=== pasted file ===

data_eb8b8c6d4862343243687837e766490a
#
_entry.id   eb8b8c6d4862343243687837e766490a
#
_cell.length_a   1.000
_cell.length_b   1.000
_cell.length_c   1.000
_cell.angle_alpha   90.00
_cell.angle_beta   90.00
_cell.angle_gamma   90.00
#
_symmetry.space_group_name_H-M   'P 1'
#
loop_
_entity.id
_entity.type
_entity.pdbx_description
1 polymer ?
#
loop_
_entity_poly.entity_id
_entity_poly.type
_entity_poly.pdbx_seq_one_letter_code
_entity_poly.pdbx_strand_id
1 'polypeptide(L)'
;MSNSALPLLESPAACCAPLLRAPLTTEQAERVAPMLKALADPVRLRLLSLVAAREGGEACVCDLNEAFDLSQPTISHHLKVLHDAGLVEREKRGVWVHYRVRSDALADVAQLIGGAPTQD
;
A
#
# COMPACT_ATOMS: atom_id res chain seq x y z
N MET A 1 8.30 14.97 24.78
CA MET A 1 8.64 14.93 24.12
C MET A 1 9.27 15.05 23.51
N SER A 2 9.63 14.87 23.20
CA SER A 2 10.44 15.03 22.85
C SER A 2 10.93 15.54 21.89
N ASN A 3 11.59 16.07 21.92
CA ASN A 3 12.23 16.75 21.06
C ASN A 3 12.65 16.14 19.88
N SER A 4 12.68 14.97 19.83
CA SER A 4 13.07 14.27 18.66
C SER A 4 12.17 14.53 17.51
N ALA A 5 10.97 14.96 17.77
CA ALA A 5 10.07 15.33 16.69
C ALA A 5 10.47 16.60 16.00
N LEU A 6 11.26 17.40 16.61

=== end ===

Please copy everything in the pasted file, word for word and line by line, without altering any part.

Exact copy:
data_eb8b8c6d4862343243687837e766490a
#
_entry.id   eb8b8c6d4862343243687837e766490a
#
_cell.length_a   1.000
_cell.length_b   1.000
_cell.length_c   1.000
_cell.angle_alpha   90.00
_cell.angle_beta   90.00
_cell.angle_gamma   90.00
#
_symmetry.space_group_name_H-M   'P 1'
#
loop_
_entity.id
_entity.type
_entity.pdbx_description
1 polymer ?
#
loop_
_entity_poly.entity_id
_entity_poly.type
_entity_poly.pdbx_seq_one_letter_code
_entity_poly.pdbx_strand_id
1 'polypeptide(L)'
;MSNSALPLLESPAACCAPLLRAPLTTEQAERVAPMLKALADPVRLRLLSLVAAREGGEACVCDLNEAFDLSQPTISHHLKVLHDAGLVEREKRGVWVHYRVRSDALADVAQLIGGAPTQD
;
A
#
# COMPACT_ATOMS: atom_id res chain seq x y z
N MET A 1 8.30 14.97 24.78
CA MET A 1 8.64 14.93 24.12
C MET A 1 9.27 15.05 23.51
N SER A 2 9.63 14.87 23.20
CA SER A 2 10.44 15.03 22.85
C SER A 2 10.93 15.54 21.89
N ASN A 3 11.59 16.07 21.92
CA ASN A 3 12.23 16.75 21.06
C ASN A 3 12.65 16.14 19.88
N SER A 4 12.68 14.97 19.83
CA SER A 4 13.07 14.27 18.66
C SER A 4 12.17 14.53 17.51
N ALA A 5 10.97 14.96 17.77
CA ALA A 5 10.07 15.33 16.69
C ALA A 5 10.47 16.60 16.00
N LEU A 6 11.26 17.40 16.61